A 46-year-old woman was admitted in 2010 for investigation of hypercalcemia discovered during recurrent nephrolithiasis. Her family history was noteworthy with cardiac arrhythmia in two dead sisters and nephrolithiasis in another sister. Her son was diagnosed with MD at the age of 24 years. Five years ago, an arrhythmia was diagnosed and required the implantation of a pacemaker. She was noted to have a bilateral cataract. She complained of muscle weakness, diffuse myalgia, and palpitation. The weakness was gradually progressive in arms. Physical examination revealed percussion myotonia and the typical emaciated face of MD, hollow cheeks, drooping jaw, a peripheral neurogenic syndrome, and multinodular goiter. There was no exophthalmia. The electrocardiogram was normal. Hypercalcaemia was confirmed 2.83 mmol/L. There were no symptoms directly attributable to hypercalcemia. Other laboratory tests showed serum phosphate 1.2 mmol/L, urinary calcium 0.153 mmol/kg/day, creatinine level 52 μmol/L, alkaline phosphatase 97 IU/L (normal range: 45–245 IU/L), parathormone 362.5 pg/mL (normal range: 15–65 pg/mL), thyroid stimulating hormone TSH 0.02 mIU/L (normal range: 0.34–5.6 mIU/L), FT4 21.17 ng/mL (normal range: 6.09–12.2 ng/mL), and negative anti-thyroperoxidase antibodies. Cervical ultrasound revealed a multinodular goiter with isoechogenic homogenic nodules with clear border and cystic cavities ( mm). The 99mTc-MIBI scintigraphy localized a lower right parathyroid adenoma. The electromyography (EMG) showed myotonic discharges. The bone mineral density (BMD) was normal. The clinical data, the family history of MD and arrhythmia in 2 sisters, EMG data, and endocrine disturbances were strongly suggestive of MD associated with hyperthyroidism and primary hyperparathyroidism (PHP). The patient was treated with benzylthiouracil, propranolol, and vitamin E. Euthyroidism was obtained after 2 years and the antithyroid drug was stopped. Four years later, MD is still in remission, and the alkaline phosphatase levels, serum creatinine and calcium, urinary calcium, and BMD are normal during follow-up.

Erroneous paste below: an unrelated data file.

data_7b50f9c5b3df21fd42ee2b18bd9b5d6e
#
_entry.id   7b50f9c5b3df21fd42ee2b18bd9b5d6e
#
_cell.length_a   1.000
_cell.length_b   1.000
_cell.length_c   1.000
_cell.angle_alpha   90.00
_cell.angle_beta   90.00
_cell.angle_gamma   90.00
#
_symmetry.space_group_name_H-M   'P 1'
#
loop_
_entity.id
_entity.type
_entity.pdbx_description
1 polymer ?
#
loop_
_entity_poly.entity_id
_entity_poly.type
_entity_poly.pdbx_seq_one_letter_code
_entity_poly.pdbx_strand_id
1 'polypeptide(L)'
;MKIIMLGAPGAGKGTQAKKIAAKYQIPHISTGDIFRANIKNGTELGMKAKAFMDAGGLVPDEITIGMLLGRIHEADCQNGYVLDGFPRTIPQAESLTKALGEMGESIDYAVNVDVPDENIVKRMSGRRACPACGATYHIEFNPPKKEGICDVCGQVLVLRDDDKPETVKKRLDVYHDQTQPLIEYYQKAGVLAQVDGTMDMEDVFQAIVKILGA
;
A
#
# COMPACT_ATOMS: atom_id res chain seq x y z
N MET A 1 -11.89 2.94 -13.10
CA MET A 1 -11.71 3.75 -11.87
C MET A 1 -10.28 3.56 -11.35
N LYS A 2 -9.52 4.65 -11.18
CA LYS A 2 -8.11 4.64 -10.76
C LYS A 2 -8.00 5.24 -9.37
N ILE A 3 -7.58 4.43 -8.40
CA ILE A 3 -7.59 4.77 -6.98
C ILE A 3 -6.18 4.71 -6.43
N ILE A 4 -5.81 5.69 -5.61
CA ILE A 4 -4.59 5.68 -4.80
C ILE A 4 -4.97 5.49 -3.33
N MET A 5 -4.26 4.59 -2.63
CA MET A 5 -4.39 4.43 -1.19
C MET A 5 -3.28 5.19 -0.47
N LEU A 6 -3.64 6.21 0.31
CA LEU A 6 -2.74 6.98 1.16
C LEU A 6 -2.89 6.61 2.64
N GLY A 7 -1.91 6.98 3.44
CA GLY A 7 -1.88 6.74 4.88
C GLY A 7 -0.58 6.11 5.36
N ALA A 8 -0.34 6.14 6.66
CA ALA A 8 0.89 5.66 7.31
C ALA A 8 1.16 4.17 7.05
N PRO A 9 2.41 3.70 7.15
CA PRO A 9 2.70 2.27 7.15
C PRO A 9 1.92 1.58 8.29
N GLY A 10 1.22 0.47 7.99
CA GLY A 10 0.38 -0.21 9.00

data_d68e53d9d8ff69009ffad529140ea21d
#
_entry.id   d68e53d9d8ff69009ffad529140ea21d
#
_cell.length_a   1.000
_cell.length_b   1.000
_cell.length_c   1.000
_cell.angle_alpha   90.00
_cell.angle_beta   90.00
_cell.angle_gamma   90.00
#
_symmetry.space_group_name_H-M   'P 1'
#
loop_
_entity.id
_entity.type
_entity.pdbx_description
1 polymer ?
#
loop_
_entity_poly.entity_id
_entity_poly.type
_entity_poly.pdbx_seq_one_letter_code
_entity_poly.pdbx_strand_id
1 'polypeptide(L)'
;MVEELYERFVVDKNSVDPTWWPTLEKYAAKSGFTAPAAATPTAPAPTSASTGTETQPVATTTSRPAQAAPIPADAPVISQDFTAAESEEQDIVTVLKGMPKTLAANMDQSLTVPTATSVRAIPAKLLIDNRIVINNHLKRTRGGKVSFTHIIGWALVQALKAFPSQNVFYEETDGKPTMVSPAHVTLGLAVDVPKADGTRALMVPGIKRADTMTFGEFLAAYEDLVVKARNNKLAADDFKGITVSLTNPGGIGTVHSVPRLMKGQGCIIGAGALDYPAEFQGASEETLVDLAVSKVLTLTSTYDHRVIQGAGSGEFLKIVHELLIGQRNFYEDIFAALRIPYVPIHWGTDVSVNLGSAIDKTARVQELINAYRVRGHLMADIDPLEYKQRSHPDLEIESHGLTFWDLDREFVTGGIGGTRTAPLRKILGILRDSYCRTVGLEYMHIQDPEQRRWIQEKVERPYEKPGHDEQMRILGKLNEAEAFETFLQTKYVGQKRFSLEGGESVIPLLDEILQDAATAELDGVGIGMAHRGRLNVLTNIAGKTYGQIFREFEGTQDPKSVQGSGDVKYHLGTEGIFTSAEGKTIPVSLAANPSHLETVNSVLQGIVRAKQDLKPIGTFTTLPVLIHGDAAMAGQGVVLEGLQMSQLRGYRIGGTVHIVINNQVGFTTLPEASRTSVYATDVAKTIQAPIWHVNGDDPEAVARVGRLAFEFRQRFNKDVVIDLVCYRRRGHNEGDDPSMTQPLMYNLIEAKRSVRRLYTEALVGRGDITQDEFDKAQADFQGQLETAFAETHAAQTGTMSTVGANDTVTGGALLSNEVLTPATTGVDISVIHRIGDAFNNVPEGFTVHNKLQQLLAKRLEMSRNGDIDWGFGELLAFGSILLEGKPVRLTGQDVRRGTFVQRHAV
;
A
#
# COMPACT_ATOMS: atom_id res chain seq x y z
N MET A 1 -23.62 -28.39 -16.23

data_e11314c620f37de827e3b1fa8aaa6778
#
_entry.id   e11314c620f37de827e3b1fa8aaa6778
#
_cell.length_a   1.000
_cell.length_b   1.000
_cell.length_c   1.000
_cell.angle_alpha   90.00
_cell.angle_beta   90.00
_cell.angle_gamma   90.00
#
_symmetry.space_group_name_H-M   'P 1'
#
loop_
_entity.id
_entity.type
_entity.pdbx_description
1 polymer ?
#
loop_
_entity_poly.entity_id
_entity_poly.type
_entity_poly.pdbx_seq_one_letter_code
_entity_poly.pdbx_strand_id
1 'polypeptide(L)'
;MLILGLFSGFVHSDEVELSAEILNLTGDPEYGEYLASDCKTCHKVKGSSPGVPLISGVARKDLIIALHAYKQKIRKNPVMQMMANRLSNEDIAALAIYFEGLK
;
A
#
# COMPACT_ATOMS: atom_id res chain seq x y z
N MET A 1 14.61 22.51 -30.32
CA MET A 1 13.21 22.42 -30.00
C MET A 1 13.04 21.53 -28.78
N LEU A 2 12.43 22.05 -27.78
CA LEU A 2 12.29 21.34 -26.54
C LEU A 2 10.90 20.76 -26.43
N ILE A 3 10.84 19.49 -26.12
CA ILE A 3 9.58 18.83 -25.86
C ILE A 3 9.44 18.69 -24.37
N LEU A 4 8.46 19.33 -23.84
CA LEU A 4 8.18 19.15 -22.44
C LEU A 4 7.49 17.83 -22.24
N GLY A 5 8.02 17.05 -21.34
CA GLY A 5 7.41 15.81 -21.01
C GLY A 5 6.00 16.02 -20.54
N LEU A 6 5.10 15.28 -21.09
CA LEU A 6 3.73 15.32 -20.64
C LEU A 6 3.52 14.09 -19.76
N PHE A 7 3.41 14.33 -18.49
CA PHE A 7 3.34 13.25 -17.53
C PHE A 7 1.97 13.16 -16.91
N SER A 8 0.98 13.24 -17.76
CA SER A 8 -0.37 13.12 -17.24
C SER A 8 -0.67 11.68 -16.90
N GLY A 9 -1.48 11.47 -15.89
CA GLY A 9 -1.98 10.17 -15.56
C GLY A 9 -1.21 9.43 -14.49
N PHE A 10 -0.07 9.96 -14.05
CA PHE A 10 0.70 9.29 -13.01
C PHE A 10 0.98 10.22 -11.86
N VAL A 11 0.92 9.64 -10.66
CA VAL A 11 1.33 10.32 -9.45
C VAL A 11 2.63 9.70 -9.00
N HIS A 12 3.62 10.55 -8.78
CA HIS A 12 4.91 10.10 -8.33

3. Discussion

Our patient showed history, clinical, neurological, and electromyographic evidence of MD. Screening for endocrine disorders revealed PHP and hyperthyroidism.

The association of MD and endocrine and metabolic disturbances has been described by many authors [1]. Disorders of glucose metabolism were common and dominated by carbohydrates intolerance with hyperinsulinemia [1]; type 2 diabetes was less common (3%) [1]. Even so, thyroid dysfunction has been reported; we reviewed 56 cases (Table 1). Plasma FT4 was blunted in 12 patients with MD (Table 1). Isolated hyperthyroidism was reported in 7 cases and it was associated with Addison disease in 2 cases (Table 1). Ørngreen et al. studied the thyroid profile of 97 patients with MD and showed only 5 cases of hypothyroidism, 2 cases of hyperthyroidism, and 2 other cases of nontoxic multinodular goiter [1]. Single or multiple thyroid nodules with euthyroid status (33 patients) were found in several studies [47].

Table 1: Thyroid disorder associated with MD: review of the literature.

The parathyroid dysfunction is less common in patients with MD (Table 2). Cases of PHP have been reported in 16.5 and 18%, mainly parathyroid adenomas [1, 27]. Other few cases were reported [2, 28]. We recorded 34 cases of isolated PHP and 13 of pseudohypothyroidism in the literature (Table 2). Most of those patients exhibit parathyroid adenoma, and only one patient had parathyroid hyperplasia (Table 2).

Table 2: Hyperparathyroidism associated with MD: review of the literature.